1. So true. In my case I played it safe and went for the nice guys. I can see why some go for the bad boys or bad girls, because then you sort of know what to expect, and the challenge may be thrilling even. Whenever I met a guy, if I sensed his moral standards were slightly out of line with certain standards I hold dear, I fled from him. He was a turn-off because I had problems of my own and the last thing I wanted was to deal with someone else’s issues. It seemed like it would be a torment to tolerate a guy that gave me the slightest impression that he might be condescending, selfish, unfaithful, violent, sexist, a drunkard, gambler, druggy, etc. Plus I already had experiences like these from people of these faults that made me feel of little value. So by the time could date, it was only nice guys for me. Playing it safe has a torment of its own too though, particularly for me because I hadn’t gotten my issues straightened out. Also, there is no such thing as a “perfect nice guy”. So when one finds out that the knight-in-shining armor isn’t so shiny, it hurts! Big time! You feel betrayed. At least with the bad guy I would see it coming. In my experience of dating and marrying the “nice guy”, I have found myself second guessing my judgement in picking the guy I picked. It creeps into my head that he must be too good to be true, and that there MUST be something wrong with him that he is hiding, unlike the bad boy that puts himself out there. This thought process has to do with my own self doubt and insecurities in thinking I am unlovable and unworthy. When I let my mind go down this route, before I know it I am looking for the bad and not seeing the good. Then when I find a bunch of little bad things, I play them up in my mind and make them a big deal, whether or not they are a big deal. And most things are not a big deal. However, I did find out something about my husband before I married him that I had a huge issue with, which almost broke us. It sort of did; I moved away for a while and eventually dumped him only to run back to him because I was nuts about him and found a way to stick with him despite how this one issue drove me nuts. It’s truly tormenting either way, whether I am with a bad guy or good guy because I need to be right in my heart. In working on myself and my insecurities, I have been formulating the conclusion lately that I am better off trusting that my husband is who he shows himself to be…and really he is more than just words, he demonstrates love and truth regularly, though he isn’t perfect and PO’s me from time to time. Likewise, I’m coming to accept his flaws, a couple of which I find near intolerable, but they aren’t the worst. Best of all, he works on them. The reality is he isn’t perfect. No one is. Not even myself, and I realize it isn’t fair to expect that of him when he is generally accepting and loving toward me despite my flaws. For so long I had wanted him to be perfect, so that the perfect image I had of him could stay unblemished, but I have been learning to accept his imperfections and even embrace them…in knowing and accepting that even he isn’t perfect; it’s comforting to know that I am not alone. I suspect my strong desire for him to be perfect is because I felt imperfect. Instead of looking at myself as simply human, and absolutely still lovable, that is surely how God sees us, I was seeing myself in a condemning, rejecting way. Now I find that it’s easier to love and accept myself as I strive to love and accept him and other people; or vice versa, as I strive to love and accept myself, it’s easier to love and accept him and others. So I have chosen to put aside my worries as to whether or not my husband is hiding a most hurtful secret, because it hasn’t done any good to worry about something without hard evidence. It’s better to trust that he is who he has shown himself to be and if he is not, then that’s between him and Him. God will make it right if it isn’t right. For now, I will dare to be happy.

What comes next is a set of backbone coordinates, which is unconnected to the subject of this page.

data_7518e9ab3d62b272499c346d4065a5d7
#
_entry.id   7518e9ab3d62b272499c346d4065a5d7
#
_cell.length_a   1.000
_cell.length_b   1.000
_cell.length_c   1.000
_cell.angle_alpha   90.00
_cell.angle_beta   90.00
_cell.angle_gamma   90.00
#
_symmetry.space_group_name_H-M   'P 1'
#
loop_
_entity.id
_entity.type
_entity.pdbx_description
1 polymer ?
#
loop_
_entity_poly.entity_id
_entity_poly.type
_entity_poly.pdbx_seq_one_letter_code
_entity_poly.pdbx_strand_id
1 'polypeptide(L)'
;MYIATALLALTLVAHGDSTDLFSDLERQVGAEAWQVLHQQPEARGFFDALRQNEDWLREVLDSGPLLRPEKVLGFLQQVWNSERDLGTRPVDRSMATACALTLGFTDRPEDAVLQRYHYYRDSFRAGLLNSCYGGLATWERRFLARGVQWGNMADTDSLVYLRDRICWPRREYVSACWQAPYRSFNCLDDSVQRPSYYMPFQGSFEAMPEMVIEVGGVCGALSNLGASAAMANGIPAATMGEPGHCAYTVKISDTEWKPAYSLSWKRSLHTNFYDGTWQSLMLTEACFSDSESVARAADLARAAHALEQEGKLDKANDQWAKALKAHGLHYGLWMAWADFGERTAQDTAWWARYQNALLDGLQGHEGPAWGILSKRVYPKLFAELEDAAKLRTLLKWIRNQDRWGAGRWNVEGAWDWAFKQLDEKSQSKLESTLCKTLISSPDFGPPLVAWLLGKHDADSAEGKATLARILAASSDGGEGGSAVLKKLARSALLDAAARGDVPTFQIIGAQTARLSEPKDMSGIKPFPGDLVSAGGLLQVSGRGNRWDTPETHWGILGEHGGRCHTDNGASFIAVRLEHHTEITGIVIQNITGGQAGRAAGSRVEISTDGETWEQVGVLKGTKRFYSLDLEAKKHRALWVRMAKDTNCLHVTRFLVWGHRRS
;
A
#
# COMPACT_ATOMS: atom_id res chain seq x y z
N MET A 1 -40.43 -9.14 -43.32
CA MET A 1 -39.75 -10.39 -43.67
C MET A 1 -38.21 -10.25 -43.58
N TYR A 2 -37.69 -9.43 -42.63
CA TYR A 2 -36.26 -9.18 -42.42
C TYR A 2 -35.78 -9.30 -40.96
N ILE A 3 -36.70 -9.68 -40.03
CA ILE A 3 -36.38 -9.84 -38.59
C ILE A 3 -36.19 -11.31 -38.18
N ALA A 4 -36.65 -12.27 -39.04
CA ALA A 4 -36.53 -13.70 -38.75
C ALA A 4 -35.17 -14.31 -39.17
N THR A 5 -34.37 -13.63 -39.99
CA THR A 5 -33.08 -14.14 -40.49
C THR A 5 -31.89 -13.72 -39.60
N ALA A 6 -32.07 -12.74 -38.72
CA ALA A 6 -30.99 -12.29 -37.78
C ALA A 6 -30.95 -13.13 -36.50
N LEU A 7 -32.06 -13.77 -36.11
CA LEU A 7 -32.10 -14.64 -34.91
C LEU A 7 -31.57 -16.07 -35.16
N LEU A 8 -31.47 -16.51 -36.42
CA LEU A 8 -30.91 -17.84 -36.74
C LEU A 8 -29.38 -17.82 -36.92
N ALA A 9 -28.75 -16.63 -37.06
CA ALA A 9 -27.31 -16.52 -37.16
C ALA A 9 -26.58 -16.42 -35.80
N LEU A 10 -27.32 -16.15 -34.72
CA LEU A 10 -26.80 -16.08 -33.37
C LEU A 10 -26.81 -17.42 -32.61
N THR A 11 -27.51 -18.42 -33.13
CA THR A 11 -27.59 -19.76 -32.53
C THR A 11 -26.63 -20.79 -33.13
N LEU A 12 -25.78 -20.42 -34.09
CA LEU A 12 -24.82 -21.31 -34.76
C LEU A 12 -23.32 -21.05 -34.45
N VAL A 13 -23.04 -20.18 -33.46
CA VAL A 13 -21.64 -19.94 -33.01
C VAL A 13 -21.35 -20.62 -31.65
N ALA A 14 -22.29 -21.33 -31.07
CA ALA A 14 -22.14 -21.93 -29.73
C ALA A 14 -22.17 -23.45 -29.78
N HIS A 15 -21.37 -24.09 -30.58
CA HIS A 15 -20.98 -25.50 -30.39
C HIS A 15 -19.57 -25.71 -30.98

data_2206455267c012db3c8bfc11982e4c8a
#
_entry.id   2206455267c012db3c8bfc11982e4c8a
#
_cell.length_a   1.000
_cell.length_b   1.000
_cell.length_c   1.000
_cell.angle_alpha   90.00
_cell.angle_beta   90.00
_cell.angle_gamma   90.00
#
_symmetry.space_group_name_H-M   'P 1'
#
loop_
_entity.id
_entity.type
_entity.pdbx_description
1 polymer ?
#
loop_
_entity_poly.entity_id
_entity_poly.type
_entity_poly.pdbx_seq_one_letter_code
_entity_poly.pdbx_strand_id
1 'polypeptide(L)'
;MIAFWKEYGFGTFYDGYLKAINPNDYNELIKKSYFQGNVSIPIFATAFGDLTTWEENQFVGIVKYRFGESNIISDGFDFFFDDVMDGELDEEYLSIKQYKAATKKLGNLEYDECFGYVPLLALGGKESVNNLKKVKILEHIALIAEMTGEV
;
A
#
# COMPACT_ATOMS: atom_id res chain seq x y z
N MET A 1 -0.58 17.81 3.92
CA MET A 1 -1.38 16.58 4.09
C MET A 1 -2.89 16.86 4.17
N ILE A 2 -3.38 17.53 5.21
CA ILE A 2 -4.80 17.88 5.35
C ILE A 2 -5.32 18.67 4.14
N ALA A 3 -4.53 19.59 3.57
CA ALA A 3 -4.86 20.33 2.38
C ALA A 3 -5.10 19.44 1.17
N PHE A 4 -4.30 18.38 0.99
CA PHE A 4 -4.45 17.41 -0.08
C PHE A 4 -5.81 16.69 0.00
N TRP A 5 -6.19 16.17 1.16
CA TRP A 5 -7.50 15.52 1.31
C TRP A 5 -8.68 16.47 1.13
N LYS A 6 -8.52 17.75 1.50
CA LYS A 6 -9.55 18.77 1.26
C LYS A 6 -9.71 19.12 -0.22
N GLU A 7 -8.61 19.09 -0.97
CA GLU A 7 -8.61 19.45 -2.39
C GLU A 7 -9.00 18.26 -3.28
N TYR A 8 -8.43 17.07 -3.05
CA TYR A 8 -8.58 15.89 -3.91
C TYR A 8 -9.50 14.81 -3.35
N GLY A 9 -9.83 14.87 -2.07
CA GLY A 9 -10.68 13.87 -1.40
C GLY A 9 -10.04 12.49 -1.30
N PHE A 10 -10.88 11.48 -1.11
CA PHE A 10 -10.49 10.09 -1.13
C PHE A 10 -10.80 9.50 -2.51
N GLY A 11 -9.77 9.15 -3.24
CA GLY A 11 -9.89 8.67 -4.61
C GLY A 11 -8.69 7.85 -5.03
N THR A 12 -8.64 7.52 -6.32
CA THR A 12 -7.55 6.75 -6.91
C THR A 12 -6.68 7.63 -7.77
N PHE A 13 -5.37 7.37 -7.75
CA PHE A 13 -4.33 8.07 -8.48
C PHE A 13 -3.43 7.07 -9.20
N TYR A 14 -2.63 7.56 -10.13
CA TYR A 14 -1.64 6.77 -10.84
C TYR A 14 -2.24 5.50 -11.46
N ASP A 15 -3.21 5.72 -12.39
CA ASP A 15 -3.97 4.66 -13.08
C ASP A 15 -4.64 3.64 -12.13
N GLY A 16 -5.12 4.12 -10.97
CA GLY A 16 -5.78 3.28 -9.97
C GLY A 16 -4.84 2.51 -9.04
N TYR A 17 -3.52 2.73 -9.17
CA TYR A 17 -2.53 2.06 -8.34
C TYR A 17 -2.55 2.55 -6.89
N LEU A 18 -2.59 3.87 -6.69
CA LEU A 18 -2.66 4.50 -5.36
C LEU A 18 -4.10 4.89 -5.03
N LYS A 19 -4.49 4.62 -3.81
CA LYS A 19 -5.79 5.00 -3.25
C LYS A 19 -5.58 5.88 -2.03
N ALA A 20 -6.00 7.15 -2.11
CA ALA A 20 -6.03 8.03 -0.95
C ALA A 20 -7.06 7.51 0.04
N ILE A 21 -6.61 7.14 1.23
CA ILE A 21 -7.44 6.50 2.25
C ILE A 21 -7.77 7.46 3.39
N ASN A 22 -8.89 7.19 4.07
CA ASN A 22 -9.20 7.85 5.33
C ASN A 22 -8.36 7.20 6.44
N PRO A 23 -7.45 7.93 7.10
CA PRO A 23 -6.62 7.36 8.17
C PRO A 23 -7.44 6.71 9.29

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    • Aww thanks for sharing and being so transparent! It’s for sure a work in progress. I think one of the big issues you touched on is being okay with yourself. I think far too many people enter into relationships thinking the other person will complete them rather than complement them. You have to be complete in who God created you to be, otherwise you start placing unrealistic expectations on your partner, expecting them to fill voids only God can complete.

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  2. Thanks for giving your point of view. I’ve allowed myself to become bitter way too often about being skipped over for jerks. I regrettably know from experience that being a jerk attracts many more women, but it’s just not me. I’ve never even considered it from the other point of view though, even for a second.